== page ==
Volunteer work provides a fresh view of the world

By ZOU SHUO | China Daily Global | Updated: 2022-06-02 09:49
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Shi Lei (left) and his classmate take out the trash from dormitory. [Photo/China Daily]

Shi Lei has maintained a busy schedule since he was quarantined in his dormitory in early March.

As a doctoral candidate in analytical chemistry who will graduate this month, he has been busy writing his graduation thesis, doing online interviews to secure a job at a foreign chemical company, lifting weights every day to stay fit and playing the piano.

The 27-year-old student at East China University of Science and Technology in Shanghai volunteered to become the "floor head "for 43 students living on the same dormitory floor as him.

His main tasks include distributing meals, self-reporting rapid antigen tests and medicines.

He arranges the meals provided by the school and takes photos of them to show appreciation for canteen staff members.

"After becoming a volunteer, I understand how hard the canteen employees work to ensure that the 20,000-plus students and faculty members have delicious food every day," he said.

To make sure breakfast is delivered at 7 am every day, the staff members must start work at about 4 am, he said.

Shi takes the meals from their original packaging and arranges them with the limited tableware he has in the dormitory.

Under natural light and using a piece of artificial lawn as a background, he creates fancy, eye-catching photos of the meals.

As a photography enthusiast, he gained experience taking shots of dishes while working part time and taking such pictures for hotels.

"The university has made sure that we not only have enough food, but have nutritious, delicious food, which was not easy during the most critical time of the outbreak in April, when many Shanghai residents had trouble securing daily necessities," he said.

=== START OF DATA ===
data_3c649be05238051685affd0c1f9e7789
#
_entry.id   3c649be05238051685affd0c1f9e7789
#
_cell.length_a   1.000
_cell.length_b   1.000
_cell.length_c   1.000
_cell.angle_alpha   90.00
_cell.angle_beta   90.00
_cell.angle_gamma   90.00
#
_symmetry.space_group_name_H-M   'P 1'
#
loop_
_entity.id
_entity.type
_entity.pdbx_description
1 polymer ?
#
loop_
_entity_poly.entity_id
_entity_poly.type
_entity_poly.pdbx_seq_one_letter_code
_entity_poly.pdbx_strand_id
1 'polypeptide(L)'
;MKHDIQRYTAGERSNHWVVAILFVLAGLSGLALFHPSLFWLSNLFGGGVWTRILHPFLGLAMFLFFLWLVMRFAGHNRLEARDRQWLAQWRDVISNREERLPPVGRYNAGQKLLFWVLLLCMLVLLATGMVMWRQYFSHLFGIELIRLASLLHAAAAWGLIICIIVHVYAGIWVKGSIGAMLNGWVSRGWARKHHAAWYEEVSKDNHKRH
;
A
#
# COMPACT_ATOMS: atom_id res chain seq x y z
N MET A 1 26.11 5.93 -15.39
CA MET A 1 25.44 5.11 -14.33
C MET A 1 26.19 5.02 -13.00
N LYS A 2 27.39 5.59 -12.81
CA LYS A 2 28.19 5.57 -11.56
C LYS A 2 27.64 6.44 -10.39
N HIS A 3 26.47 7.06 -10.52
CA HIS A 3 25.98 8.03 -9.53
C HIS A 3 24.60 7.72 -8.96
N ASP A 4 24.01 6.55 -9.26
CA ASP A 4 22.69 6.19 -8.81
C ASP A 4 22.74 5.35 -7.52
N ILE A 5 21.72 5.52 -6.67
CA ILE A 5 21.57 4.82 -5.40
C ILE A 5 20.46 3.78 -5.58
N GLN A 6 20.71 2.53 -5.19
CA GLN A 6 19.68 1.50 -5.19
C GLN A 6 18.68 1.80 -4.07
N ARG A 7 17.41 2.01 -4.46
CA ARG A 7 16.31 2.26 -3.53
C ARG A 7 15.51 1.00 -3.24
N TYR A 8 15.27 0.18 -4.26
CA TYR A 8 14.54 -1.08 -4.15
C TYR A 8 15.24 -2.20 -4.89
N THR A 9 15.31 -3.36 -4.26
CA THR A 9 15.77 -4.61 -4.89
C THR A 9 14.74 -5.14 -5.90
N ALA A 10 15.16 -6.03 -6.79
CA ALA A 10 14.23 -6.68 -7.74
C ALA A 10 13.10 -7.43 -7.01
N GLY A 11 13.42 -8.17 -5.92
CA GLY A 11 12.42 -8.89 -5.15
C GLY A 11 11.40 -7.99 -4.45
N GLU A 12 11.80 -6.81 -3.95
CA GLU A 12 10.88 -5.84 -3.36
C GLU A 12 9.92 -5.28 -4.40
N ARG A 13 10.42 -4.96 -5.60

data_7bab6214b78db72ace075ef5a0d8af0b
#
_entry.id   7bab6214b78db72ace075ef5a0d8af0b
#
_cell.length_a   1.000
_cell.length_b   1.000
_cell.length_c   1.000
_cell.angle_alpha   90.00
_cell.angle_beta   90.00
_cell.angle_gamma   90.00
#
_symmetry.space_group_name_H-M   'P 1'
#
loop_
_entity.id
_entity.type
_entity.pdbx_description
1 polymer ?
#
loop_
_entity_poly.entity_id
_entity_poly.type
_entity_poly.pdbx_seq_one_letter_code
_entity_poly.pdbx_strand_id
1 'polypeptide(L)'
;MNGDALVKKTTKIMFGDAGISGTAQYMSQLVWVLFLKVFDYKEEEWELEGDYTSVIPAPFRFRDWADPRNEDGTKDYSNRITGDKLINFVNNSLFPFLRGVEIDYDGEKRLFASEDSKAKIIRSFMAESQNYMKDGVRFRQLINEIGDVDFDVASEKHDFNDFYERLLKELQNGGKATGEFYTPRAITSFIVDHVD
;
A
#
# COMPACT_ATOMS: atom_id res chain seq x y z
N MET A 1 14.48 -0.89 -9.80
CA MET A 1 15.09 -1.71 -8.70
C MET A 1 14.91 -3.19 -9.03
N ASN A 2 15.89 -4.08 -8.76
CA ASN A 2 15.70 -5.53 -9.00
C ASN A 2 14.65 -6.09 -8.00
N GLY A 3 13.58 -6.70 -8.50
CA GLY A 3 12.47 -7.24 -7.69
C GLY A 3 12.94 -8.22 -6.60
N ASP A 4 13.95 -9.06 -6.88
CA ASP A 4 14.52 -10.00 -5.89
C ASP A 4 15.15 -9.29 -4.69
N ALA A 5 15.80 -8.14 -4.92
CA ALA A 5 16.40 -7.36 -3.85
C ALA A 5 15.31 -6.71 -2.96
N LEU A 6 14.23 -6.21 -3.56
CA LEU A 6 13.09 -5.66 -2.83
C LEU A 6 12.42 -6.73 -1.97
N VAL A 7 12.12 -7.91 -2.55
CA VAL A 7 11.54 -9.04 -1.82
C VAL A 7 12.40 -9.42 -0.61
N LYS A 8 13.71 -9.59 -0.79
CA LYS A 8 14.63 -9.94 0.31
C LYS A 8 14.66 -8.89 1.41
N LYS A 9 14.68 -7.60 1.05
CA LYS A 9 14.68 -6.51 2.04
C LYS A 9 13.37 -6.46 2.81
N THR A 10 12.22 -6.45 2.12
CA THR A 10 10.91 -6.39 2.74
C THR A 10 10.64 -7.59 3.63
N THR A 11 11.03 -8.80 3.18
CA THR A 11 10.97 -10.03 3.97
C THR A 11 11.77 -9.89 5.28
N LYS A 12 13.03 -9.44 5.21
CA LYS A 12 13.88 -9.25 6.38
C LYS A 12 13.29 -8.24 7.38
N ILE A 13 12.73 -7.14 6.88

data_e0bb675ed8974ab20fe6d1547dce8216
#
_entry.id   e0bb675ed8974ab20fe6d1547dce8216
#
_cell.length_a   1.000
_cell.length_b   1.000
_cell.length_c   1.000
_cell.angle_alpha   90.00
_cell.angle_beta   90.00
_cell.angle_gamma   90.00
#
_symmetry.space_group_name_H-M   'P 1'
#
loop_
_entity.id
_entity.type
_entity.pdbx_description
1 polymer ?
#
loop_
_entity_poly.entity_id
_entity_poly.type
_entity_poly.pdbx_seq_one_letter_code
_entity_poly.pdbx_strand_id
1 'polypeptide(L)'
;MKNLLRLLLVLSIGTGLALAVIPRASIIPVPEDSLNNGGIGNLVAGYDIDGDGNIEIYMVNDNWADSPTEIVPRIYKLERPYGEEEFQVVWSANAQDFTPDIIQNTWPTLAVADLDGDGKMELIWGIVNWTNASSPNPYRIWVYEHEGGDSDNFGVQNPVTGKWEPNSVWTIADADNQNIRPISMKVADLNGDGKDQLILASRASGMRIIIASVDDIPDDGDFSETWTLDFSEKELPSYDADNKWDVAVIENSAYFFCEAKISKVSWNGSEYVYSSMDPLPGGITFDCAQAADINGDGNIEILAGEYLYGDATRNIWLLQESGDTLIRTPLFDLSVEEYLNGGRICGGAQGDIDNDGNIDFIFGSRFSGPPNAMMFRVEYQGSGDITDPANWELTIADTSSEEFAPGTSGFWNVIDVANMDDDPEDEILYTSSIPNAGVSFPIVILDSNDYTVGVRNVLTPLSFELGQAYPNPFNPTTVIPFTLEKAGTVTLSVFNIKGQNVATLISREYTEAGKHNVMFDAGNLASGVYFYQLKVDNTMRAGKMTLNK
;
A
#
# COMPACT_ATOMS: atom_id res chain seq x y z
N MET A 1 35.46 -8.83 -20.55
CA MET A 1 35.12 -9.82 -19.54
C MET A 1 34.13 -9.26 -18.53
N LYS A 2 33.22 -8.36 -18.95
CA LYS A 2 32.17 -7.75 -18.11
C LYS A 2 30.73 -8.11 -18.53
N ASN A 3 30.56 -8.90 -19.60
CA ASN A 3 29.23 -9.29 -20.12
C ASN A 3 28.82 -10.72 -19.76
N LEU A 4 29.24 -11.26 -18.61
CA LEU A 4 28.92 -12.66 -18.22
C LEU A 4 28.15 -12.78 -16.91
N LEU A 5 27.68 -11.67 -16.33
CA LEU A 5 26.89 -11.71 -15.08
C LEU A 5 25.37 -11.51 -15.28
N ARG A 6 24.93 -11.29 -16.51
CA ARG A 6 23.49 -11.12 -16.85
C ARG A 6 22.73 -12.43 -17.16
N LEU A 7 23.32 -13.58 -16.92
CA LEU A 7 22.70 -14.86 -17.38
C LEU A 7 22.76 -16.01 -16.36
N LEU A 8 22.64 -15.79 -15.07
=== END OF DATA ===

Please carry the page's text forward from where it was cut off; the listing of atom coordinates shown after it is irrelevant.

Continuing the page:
The university has asked the administrators of all the colleges to move into the student dorm to be ready to work on any problems that may arise, he added.

The administrators work alongside the volunteers to ensure that even though the students are unable to leave the dormitory, their daily lives and studies can continue as smoothly as possible, Shi said.

"Having to live through serious outbreaks is the last thing anyone wants, but being able to stay on the campus during the outbreak makes us feel much safer and more secure because we know the university will offer strong support."

He has built a small studio in his dorm, using time-lapse photography to record the whole process of hyacinths blooming, and he also takes photos of the moon from his balcony.

"Not being able to leave the school makes me pay more attention to the small changes in life-watching flowers blossom, the sun rising and setting, and the beautiful moonlight," he said. "These small things we tended to overlook in the past are fulfilling enough."

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